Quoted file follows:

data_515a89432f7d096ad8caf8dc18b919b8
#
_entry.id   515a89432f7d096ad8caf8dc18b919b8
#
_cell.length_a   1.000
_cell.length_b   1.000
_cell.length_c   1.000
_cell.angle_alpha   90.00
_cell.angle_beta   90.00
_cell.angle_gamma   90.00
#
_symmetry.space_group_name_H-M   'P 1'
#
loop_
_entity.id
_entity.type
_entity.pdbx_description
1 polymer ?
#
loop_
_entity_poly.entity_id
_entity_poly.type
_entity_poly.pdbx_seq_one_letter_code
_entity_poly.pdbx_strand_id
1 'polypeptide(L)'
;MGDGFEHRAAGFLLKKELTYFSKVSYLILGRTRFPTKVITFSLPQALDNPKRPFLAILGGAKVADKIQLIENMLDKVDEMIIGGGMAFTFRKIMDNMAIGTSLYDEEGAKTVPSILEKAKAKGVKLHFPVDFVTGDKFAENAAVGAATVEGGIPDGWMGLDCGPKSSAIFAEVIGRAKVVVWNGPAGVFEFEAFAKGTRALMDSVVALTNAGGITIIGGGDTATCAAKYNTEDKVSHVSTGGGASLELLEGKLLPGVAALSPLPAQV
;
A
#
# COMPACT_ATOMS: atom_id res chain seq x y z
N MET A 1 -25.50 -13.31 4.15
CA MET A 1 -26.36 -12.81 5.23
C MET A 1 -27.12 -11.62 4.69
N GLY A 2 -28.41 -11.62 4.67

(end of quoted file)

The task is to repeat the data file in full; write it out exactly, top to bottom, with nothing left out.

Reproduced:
data_515a89432f7d096ad8caf8dc18b919b8
#
_entry.id   515a89432f7d096ad8caf8dc18b919b8
#
_cell.length_a   1.000
_cell.length_b   1.000
_cell.length_c   1.000
_cell.angle_alpha   90.00
_cell.angle_beta   90.00
_cell.angle_gamma   90.00
#
_symmetry.space_group_name_H-M   'P 1'
#
loop_
_entity.id
_entity.type
_entity.pdbx_description
1 polymer ?
#
loop_
_entity_poly.entity_id
_entity_poly.type
_entity_poly.pdbx_seq_one_letter_code
_entity_poly.pdbx_strand_id
1 'polypeptide(L)'
;MGDGFEHRAAGFLLKKELTYFSKVSYLILGRTRFPTKVITFSLPQALDNPKRPFLAILGGAKVADKIQLIENMLDKVDEMIIGGGMAFTFRKIMDNMAIGTSLYDEEGAKTVPSILEKAKAKGVKLHFPVDFVTGDKFAENAAVGAATVEGGIPDGWMGLDCGPKSSAIFAEVIGRAKVVVWNGPAGVFEFEAFAKGTRALMDSVVALTNAGGITIIGGGDTATCAAKYNTEDKVSHVSTGGGASLELLEGKLLPGVAALSPLPAQV
;
A
#
# COMPACT_ATOMS: atom_id res chain seq x y z
N MET A 1 -25.50 -13.31 4.15
CA MET A 1 -26.36 -12.81 5.23
C MET A 1 -27.12 -11.62 4.69
N GLY A 2 -28.41 -11.62 4.67